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April 15, 2005

Pontification On Possible Popes

Sorry, folks, I couldn't help myself there. Some titles are just too obvious to resist.

I came across a couple of great articles on the upcoming conclave, and another on the history of the current selection process that I think might interest folks.

1) Conclave History. Where did we get this process of selecting popes? At one time, the people of Rome selected their new bishop (remember -- besides being the head of the entire Catholic Church, the pope is first and foremost the local bishop of the city of Rome) by public acclamation. That is how Peter's successor, Linus, was selected. The selection of a new pope by the cardinals was an innovation of the 11th century. Even as late as 1903, the article points out, the papacy was a political plum, and the selection of a new pontiff was as much a matter of international politics as it was of religion.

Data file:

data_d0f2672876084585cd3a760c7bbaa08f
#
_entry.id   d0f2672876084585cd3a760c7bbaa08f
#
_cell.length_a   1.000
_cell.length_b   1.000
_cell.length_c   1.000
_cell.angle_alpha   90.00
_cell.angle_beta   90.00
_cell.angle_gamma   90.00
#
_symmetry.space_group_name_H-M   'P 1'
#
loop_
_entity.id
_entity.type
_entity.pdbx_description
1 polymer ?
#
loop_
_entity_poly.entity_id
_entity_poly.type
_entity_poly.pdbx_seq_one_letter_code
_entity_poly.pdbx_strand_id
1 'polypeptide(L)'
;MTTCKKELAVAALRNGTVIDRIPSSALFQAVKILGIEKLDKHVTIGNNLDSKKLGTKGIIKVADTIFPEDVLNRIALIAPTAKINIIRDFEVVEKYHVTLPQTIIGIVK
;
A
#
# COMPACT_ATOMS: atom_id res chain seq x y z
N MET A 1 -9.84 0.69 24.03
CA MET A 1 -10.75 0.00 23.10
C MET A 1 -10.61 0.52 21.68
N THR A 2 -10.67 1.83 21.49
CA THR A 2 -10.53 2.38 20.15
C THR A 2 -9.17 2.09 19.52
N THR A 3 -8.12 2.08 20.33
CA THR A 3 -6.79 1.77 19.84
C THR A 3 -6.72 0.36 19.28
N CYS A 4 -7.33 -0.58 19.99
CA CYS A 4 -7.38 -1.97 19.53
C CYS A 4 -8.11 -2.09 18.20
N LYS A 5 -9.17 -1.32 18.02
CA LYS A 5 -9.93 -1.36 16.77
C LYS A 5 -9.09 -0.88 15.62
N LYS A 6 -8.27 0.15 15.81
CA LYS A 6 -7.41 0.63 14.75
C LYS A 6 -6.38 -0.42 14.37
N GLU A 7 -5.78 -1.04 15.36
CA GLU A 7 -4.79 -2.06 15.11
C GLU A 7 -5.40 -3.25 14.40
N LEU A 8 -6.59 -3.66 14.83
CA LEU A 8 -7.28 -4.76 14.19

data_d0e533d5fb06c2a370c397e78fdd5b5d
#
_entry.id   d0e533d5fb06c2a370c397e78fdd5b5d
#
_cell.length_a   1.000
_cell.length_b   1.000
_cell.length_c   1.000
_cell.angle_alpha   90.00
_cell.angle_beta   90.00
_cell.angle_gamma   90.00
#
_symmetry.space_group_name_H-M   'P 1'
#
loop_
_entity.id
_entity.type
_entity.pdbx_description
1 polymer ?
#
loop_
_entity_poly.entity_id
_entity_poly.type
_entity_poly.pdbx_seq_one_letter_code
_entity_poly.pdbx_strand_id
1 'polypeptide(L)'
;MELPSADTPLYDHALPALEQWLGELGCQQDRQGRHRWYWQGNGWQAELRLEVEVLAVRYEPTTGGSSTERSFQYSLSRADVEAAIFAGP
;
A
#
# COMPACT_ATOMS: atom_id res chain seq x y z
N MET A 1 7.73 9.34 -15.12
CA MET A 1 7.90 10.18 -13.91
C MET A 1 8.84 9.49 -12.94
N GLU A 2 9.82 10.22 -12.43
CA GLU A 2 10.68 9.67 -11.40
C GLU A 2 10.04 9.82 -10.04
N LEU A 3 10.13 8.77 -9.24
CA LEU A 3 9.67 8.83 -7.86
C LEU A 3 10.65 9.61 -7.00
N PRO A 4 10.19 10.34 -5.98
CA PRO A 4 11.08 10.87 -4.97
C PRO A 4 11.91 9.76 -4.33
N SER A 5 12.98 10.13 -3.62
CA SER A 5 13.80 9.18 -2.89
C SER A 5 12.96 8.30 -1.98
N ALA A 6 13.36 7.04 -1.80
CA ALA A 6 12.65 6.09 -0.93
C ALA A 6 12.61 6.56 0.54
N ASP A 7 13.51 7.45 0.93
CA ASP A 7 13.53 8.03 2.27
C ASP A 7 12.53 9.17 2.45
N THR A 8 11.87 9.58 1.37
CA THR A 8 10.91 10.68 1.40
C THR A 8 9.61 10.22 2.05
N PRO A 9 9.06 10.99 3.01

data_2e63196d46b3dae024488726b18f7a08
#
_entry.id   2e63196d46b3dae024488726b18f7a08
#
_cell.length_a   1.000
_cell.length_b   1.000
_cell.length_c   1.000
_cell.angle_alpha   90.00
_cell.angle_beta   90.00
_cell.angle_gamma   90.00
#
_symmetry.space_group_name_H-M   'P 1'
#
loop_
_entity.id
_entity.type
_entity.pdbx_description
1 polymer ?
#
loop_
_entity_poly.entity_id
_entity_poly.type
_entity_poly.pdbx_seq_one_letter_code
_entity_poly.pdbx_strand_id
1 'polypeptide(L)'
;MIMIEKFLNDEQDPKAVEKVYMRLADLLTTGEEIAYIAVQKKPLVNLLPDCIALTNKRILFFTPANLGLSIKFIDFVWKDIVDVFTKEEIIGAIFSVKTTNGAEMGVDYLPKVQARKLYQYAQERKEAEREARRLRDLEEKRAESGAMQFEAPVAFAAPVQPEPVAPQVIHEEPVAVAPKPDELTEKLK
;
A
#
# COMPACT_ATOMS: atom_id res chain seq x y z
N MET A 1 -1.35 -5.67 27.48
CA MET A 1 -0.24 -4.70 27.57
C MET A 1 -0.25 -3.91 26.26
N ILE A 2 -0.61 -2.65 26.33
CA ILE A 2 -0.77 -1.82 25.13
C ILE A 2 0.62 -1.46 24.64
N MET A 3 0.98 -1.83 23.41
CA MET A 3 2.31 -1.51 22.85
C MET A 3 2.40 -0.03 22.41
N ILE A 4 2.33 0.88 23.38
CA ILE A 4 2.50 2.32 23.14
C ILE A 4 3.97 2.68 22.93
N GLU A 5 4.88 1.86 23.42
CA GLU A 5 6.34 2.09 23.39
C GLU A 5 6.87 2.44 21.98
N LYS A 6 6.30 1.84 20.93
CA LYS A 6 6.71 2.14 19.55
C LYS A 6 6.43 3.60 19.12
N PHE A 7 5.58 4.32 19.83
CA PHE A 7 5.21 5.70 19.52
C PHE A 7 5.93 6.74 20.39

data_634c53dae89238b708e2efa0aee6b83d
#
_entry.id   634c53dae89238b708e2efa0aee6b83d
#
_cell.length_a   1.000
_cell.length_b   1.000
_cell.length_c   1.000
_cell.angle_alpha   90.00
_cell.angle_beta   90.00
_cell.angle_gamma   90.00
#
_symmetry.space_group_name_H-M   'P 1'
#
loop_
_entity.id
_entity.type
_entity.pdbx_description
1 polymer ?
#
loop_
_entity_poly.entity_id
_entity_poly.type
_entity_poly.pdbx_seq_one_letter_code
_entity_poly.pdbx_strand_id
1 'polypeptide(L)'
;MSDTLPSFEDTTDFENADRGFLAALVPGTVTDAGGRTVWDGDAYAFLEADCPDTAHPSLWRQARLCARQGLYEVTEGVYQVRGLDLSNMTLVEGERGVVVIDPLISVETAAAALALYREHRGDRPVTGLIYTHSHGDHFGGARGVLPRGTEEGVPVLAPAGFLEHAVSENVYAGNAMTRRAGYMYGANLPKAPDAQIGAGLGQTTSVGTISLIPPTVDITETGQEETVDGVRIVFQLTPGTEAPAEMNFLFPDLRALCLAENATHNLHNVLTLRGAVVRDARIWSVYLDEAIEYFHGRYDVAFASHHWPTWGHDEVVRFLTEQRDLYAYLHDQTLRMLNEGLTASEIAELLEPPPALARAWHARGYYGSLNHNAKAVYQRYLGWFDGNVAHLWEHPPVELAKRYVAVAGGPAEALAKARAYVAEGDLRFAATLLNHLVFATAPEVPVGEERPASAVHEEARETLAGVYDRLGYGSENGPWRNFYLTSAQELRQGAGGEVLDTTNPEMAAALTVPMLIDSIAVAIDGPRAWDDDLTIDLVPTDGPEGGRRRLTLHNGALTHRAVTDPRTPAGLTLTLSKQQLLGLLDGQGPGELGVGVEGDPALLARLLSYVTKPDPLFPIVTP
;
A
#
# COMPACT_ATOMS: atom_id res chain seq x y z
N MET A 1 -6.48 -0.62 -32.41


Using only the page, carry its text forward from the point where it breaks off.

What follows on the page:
And, of course, there have been scandals and outrageous acts by popes and papal candidates. The Middle Ages and Renaissance were particularly notorious for odd goings on.

Nineteen elections lasted more than a month and several dragged on for many months, even years. Other successions descended into violence.

Consider the reign of Pope Sergius III in the 10th century.

His faction seized the papacy through armed force, and he had his imprisoned predecessor, Pope Leo V, strangled to death.

Chroniclers of the age claimed that Sergius had a son with a 15-year-old girl - who was later elected Pope John XII by the nobles who had backed Sergius. John himself became a notorious debaucher who was deposed, struck back and deposed his successor, and supposedly died while in bed with a married woman.